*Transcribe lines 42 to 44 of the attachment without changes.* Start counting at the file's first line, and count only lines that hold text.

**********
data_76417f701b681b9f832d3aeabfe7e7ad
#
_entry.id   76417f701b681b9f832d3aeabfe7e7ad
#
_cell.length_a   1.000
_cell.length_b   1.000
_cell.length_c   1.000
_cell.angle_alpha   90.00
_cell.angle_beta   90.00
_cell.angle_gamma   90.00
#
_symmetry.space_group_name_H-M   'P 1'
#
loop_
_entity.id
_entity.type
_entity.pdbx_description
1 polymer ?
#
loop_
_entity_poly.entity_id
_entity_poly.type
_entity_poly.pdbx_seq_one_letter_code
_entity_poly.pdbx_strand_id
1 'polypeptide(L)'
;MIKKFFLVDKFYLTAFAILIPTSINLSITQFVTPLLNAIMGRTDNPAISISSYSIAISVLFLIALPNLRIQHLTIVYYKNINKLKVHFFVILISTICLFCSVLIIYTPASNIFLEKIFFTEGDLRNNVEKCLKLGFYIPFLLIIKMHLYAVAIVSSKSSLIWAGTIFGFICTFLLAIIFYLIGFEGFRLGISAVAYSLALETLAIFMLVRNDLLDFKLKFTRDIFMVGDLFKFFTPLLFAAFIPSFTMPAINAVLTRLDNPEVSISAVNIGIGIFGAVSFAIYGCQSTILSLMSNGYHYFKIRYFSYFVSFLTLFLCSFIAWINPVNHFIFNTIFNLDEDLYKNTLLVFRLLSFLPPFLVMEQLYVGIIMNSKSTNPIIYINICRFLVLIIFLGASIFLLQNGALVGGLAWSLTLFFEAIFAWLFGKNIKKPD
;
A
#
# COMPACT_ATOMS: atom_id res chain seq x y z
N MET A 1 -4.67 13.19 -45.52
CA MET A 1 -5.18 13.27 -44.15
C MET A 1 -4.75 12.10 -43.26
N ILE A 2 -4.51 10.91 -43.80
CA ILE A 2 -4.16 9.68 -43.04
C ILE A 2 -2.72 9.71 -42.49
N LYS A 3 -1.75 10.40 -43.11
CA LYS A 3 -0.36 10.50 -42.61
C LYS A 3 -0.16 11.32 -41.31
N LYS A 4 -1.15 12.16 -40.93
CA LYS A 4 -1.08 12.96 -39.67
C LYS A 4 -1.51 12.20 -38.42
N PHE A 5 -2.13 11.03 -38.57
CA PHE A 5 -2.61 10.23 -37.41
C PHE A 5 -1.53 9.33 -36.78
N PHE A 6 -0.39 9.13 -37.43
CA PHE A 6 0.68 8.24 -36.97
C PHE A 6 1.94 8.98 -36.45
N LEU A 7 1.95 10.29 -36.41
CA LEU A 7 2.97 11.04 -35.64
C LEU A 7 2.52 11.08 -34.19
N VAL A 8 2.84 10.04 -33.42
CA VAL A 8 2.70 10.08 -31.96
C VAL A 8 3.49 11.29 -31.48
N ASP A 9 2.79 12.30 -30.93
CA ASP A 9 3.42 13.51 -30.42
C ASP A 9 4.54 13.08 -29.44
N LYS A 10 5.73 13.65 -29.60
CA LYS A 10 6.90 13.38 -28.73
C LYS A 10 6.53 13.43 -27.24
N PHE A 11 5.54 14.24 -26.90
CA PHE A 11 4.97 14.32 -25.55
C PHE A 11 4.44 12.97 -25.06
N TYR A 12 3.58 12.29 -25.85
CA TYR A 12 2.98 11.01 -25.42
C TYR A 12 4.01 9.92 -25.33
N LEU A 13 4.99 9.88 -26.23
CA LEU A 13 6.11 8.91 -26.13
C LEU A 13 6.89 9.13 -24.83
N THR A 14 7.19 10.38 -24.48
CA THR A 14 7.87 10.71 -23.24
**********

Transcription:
C LYS A 4 -1.51 12.20 -38.42
N PHE A 5 -2.13 11.03 -38.57
CA PHE A 5 -2.61 10.23 -37.41